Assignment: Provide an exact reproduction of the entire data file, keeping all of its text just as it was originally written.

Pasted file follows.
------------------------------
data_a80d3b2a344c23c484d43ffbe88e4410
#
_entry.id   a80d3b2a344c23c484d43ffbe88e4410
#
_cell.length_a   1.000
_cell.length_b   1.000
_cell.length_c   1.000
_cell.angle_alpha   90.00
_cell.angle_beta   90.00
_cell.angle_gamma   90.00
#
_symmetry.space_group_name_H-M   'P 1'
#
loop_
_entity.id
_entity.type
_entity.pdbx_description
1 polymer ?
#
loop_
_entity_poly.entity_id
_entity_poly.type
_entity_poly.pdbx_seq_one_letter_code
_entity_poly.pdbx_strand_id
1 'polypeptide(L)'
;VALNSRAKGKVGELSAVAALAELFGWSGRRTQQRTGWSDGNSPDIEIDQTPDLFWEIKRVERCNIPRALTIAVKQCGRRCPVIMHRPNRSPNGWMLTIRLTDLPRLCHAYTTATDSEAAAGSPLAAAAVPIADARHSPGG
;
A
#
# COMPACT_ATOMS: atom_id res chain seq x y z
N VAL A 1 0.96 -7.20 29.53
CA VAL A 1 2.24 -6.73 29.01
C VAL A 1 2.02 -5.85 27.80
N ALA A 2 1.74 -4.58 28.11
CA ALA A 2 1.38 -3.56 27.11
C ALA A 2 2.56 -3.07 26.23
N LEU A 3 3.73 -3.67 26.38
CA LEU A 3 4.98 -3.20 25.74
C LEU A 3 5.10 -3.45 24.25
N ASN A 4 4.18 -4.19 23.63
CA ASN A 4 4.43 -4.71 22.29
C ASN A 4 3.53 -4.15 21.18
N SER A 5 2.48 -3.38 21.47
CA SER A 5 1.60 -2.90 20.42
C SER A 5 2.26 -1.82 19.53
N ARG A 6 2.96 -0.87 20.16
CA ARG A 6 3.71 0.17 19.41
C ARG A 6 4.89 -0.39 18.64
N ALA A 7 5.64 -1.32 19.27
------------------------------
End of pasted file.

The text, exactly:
data_a80d3b2a344c23c484d43ffbe88e4410
#
_entry.id   a80d3b2a344c23c484d43ffbe88e4410
#
_cell.length_a   1.000
_cell.length_b   1.000
_cell.length_c   1.000
_cell.angle_alpha   90.00
_cell.angle_beta   90.00
_cell.angle_gamma   90.00
#
_symmetry.space_group_name_H-M   'P 1'
#
loop_
_entity.id
_entity.type
_entity.pdbx_description
1 polymer ?
#
loop_
_entity_poly.entity_id
_entity_poly.type
_entity_poly.pdbx_seq_one_letter_code
_entity_poly.pdbx_strand_id
1 'polypeptide(L)'
;VALNSRAKGKVGELSAVAALAELFGWSGRRTQQRTGWSDGNSPDIEIDQTPDLFWEIKRVERCNIPRALTIAVKQCGRRCPVIMHRPNRSPNGWMLTIRLTDLPRLCHAYTTATDSEAAAGSPLAAAAVPIADARHSPGG
;
A
#
# COMPACT_ATOMS: atom_id res chain seq x y z
N VAL A 1 0.96 -7.20 29.53
CA VAL A 1 2.24 -6.73 29.01
C VAL A 1 2.02 -5.85 27.80
N ALA A 2 1.74 -4.58 28.11
CA ALA A 2 1.38 -3.56 27.11
C ALA A 2 2.56 -3.07 26.23
N LEU A 3 3.73 -3.67 26.38
CA LEU A 3 4.98 -3.20 25.74
C LEU A 3 5.10 -3.45 24.25
N ASN A 4 4.18 -4.19 23.63
CA ASN A 4 4.43 -4.71 22.29
C ASN A 4 3.53 -4.15 21.18
N SER A 5 2.48 -3.38 21.47
CA SER A 5 1.60 -2.90 20.42
C SER A 5 2.26 -1.82 19.53
N ARG A 6 2.96 -0.87 20.16
CA ARG A 6 3.71 0.17 19.41
C ARG A 6 4.89 -0.39 18.64
N ALA A 7 5.64 -1.32 19.27